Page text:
Pfizer Covid-19 vaccine for SA has ‘95% success rate’

The Pfizer Covid-19 vaccine, 325,000 doses of which landed in the country last week, offers 95% protection against hospitalisation and death, according to a big new study from Israel published in the Lancet medical journal recently.

The latest results are further evidence that the two Covid-19 vaccines to be rolled out to South Africans from May 17 — the Pfizer/BioNTech and Johnson & Johnson vaccines — offer real protection.

The J&J vaccine is the only Covid-19 vaccine tested in a big study, of 44,000 participants, against the B1.351 variant of Covid-19 dominant in SA. The vaccine was found to offer 64% protection against severe disease and death. It also has the advantage of being a single-dose vaccine.

Scientists, clinicians and health officials warned that Covid-19 cases were picking up in SA “after a lull”, and vaccinating at speed and scale was critical to control the third wave. Proffessor Glenda Gray, co-principal investigator of the Sisonke J&J implementation study which provides the shots,  said the J&J vaccine had been given to about 370,000 health workers in SA by Friday.

But vaccine hesitancy among health workers has gone up following a brief pause in the study in April to investigate extremely rare and unusual blood clots linked to the vaccinations — about one in a million.

“We have seen an increase in vaccine hesitancy. Before the pause we were inundated but it has affected our uptake. It impacted on confidence and there is a lot more hesitancy. Even though the vaccine is reactogenic and can cause side-effects, people will likely be much worse off if they get Covid,” said Gray,  who is the president of the SA Medical Research Council.

Gray said they were vaccinating about 10,000 to 15,000 people a day and were on track to finish the Sisonke vaccination of half a million health workers by the end of next week, after which the national programme will kick in to vaccinate the remaining 700,000.

In the real-world, observational study in Israel, where about 70% of the population older than 16 has been vaccinated, two doses of the Pfizer-BioNTech vaccine provided more than 95% protection against severe disease and death.

Before people got their second shot (this has been developed as a double-dose vaccine) the efficacy was lower at 58% protection against infection, 76% protection against hospitalisation and 77% against death.

A study involving 800 participants in SA who got the Pfizer vaccine showed that nobody who got the Pfizer vaccine got Covid-19, while nine people on the placebo did — six infected by the dominant variant.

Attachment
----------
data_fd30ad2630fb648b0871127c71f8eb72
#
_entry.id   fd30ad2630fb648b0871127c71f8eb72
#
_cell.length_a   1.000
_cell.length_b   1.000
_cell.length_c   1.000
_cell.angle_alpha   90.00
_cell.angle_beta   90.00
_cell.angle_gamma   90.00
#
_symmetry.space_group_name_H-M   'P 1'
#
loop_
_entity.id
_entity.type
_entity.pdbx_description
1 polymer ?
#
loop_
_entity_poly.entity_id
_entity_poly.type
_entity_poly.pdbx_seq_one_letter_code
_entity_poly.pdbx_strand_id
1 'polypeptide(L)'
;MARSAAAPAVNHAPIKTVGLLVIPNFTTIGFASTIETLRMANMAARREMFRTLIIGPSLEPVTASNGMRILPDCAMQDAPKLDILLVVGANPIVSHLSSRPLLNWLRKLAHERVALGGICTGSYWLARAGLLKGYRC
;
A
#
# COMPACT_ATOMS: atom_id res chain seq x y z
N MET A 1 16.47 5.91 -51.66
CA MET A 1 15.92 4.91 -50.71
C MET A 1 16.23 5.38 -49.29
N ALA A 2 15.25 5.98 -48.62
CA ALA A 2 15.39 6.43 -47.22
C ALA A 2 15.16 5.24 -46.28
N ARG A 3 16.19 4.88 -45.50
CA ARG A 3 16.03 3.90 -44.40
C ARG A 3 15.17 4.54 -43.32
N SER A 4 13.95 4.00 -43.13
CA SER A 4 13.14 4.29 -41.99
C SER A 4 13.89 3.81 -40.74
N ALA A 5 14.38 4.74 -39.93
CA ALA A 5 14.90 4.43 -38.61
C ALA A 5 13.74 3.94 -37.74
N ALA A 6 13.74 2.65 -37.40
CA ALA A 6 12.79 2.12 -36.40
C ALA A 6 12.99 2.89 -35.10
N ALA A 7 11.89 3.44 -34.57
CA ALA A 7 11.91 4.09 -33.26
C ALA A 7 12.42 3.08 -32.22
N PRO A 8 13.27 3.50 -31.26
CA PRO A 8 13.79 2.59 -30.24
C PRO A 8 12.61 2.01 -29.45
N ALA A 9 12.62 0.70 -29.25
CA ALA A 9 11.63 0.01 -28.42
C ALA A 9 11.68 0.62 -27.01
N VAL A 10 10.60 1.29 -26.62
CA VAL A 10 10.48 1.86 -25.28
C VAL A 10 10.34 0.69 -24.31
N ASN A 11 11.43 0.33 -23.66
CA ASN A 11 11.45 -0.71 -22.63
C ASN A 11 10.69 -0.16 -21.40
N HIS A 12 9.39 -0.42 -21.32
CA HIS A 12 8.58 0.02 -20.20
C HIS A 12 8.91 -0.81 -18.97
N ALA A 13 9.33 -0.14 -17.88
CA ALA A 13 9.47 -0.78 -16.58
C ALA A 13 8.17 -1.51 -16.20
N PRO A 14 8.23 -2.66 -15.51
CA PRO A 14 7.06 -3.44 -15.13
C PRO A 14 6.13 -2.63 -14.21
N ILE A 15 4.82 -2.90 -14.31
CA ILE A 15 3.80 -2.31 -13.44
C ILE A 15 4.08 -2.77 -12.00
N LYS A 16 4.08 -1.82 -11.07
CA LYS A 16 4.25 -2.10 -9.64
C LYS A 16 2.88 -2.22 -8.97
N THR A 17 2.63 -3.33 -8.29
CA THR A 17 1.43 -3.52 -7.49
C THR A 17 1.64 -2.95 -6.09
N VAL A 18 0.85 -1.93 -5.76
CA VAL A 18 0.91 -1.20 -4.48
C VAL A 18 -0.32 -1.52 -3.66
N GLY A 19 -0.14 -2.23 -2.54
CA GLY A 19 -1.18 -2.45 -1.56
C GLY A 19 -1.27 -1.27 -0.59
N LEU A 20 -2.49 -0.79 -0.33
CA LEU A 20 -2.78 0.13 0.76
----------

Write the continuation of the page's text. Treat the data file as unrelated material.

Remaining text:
In a real-world study in Qatar of more than 200,000 people, reported in the New England Medical Journal this week, scientists found the Pfizer vaccine was more than 95% effective at preventing severe, critical or fatal disease from any form of the coronavirus, including Covid-19 caused by the B.1.351 variant.

The effectiveness at preventing infection dropped to 72% from 75% against the variant common in SA. The Covid-19 vaccines in use globally — 1.23-billion people had been vaccinated worldwide by Friday, according to Bloomberg — run the risk of very rare and unusual blood clots.

“You have a greater chance of being struck by lightning — twice — than getting a blood clot from a Covid-19 vaccine,”  said Wits professor Barry Jacobson, president of the SA Society of Thrombosis and Hemostatis, at the time of the J&J pause mid-April.

The risk of developing these clots after getting vaccinated — with doses of the J&J, Oxford-AstraZeneca or the mRNA vaccines of Pfizer and Moderna — is much lower than the risk of clotting after being infected with Covid-19, a study by Oxford University in April found.

“The clotting disorder, which affects the brain, known as cerebral venous thrombosis, or CVT,  is about 100 times greater among people who get Covid-19 than normal. Among the health workers, a few individuals have had allergic reactions and been successfully treated and the symptoms of headaches and fatigue after getting a shot are common but mild,” said Gray.

Pfizer SA country manager,  Rhulani Nhlaniki said the vaccines’ arrival this week was a “momentous” occasion for the company and “a huge boost to the SA government’s efforts to roll out the Covid-19 vaccines to the SA people as quickly as possible”.

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